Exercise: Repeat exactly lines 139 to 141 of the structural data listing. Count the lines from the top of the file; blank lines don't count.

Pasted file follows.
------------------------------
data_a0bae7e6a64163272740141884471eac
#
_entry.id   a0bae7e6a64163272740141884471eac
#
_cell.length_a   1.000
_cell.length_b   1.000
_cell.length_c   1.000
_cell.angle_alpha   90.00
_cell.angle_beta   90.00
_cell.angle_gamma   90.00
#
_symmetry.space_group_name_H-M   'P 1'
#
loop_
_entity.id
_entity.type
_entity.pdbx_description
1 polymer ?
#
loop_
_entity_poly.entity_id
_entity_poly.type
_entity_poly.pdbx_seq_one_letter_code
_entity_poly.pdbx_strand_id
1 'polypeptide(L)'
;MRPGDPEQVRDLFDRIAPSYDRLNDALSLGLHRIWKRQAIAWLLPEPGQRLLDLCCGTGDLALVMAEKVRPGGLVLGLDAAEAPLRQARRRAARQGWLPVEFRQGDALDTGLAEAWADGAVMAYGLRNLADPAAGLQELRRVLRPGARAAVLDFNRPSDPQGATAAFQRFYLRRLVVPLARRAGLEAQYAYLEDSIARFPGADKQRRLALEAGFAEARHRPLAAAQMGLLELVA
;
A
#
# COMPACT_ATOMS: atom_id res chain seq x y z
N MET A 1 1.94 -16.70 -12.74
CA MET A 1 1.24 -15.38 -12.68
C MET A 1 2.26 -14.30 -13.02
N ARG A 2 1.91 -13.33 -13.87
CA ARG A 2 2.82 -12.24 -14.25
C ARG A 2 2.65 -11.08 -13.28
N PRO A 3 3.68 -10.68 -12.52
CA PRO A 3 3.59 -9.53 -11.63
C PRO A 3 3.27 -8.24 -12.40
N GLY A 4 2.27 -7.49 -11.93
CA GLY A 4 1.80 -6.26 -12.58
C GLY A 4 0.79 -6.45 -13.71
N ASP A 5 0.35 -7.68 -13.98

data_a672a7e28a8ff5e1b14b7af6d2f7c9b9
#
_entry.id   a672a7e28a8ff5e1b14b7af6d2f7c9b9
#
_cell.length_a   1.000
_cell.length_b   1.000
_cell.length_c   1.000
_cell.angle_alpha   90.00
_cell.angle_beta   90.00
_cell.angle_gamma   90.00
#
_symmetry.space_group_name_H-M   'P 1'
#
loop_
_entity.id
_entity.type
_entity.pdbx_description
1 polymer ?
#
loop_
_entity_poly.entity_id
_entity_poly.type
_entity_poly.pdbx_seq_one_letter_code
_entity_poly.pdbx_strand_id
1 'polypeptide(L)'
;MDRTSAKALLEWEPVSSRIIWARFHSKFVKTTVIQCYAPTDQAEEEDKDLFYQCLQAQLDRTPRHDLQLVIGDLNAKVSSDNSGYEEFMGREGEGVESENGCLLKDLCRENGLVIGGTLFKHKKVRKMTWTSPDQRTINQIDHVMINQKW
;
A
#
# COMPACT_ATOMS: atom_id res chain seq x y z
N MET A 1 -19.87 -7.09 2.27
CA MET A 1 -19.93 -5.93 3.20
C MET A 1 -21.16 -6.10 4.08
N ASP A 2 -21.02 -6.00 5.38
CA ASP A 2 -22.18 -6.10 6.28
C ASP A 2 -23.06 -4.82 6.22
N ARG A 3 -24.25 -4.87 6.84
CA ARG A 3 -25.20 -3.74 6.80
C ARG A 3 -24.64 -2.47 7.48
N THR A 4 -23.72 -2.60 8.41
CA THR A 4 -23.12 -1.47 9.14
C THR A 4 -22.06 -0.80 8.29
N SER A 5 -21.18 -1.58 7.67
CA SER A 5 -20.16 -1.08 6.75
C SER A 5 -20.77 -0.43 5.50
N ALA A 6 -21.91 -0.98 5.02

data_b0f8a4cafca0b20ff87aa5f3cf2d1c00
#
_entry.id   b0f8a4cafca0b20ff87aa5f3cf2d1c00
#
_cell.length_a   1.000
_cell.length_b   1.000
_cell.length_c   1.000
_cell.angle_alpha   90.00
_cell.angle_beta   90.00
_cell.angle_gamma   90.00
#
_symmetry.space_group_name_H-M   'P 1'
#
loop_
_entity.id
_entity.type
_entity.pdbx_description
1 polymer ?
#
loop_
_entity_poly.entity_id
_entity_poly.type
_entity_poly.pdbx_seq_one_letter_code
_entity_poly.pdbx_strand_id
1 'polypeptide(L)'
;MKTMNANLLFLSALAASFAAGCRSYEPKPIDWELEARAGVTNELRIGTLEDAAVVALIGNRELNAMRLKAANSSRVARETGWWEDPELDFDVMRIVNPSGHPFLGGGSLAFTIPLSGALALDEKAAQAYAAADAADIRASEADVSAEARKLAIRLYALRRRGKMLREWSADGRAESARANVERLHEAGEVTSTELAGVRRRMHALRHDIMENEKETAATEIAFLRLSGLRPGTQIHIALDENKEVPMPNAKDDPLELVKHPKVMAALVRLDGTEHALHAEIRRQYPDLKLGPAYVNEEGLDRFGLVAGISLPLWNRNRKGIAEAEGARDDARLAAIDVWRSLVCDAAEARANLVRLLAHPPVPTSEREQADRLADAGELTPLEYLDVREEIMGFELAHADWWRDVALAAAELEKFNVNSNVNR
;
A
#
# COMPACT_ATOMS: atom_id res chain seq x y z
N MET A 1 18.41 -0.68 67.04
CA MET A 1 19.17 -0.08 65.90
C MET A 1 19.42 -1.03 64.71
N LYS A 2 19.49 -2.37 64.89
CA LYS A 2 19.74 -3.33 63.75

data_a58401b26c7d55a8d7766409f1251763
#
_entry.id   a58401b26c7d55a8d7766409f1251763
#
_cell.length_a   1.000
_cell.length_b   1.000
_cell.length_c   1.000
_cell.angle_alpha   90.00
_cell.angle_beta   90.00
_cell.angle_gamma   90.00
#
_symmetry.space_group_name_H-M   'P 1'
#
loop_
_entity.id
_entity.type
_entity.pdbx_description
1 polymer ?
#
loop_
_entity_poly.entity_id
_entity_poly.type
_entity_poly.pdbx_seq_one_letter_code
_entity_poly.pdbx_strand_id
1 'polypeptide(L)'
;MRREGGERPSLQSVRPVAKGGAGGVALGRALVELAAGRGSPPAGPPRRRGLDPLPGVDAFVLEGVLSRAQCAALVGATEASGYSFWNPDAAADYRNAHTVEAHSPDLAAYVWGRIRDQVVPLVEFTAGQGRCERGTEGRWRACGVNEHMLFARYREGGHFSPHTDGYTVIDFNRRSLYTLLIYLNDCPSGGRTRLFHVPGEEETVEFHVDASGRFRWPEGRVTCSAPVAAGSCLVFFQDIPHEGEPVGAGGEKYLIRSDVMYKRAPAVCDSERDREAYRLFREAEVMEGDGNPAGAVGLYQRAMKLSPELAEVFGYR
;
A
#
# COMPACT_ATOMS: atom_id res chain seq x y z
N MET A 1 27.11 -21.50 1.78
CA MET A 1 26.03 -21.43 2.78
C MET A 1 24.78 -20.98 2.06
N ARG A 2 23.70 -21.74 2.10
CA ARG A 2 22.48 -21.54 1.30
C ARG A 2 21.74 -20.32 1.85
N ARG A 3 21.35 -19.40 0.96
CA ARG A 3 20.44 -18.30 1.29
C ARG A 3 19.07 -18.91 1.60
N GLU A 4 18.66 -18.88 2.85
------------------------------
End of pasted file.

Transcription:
_entity.id
_entity.type
_entity.pdbx_description